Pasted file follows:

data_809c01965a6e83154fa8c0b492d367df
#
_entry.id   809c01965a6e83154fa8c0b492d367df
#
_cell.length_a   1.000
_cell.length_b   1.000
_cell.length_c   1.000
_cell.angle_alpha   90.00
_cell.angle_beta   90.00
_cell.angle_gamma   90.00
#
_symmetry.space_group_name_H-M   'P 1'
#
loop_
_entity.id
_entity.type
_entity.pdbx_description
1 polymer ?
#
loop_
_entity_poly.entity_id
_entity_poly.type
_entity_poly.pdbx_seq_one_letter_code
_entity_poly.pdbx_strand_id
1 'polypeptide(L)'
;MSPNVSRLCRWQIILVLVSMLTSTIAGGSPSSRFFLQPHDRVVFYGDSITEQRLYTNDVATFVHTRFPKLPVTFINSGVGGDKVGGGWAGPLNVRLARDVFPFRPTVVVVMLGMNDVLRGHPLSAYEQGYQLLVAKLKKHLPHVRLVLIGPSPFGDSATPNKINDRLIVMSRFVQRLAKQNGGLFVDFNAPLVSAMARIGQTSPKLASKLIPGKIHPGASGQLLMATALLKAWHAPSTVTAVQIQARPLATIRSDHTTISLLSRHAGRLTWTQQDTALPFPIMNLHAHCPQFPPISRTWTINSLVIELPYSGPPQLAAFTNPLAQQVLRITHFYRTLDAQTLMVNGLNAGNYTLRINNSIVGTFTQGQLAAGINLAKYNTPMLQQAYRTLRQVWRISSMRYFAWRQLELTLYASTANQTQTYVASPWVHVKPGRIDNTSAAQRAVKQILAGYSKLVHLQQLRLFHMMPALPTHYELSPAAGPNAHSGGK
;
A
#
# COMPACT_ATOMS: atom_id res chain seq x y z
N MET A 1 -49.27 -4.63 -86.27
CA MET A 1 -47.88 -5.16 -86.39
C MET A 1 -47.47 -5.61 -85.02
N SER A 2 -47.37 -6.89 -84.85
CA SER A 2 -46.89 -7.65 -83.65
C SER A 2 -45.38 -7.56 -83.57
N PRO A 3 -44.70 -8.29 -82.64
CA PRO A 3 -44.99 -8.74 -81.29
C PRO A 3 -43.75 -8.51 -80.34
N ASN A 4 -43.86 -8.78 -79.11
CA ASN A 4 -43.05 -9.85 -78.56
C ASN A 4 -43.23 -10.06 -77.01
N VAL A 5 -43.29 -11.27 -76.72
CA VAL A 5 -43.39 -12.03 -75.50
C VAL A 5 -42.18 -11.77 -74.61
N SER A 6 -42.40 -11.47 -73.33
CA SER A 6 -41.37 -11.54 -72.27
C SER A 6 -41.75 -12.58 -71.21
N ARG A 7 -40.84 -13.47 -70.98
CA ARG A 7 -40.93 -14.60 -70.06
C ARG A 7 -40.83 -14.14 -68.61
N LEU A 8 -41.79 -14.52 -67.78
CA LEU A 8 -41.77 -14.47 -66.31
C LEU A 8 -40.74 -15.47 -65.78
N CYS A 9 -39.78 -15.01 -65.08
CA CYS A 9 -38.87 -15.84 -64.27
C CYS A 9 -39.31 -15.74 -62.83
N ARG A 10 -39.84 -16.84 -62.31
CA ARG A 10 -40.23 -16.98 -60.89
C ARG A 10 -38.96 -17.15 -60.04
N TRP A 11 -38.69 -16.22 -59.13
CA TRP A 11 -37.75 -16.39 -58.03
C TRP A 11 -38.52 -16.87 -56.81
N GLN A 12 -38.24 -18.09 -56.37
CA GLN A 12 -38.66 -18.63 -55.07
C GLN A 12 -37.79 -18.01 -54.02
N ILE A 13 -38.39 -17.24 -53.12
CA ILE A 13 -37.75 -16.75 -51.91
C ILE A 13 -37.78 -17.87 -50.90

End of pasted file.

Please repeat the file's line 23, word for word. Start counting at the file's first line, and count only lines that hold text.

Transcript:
_entity_poly.pdbx_seq_one_letter_code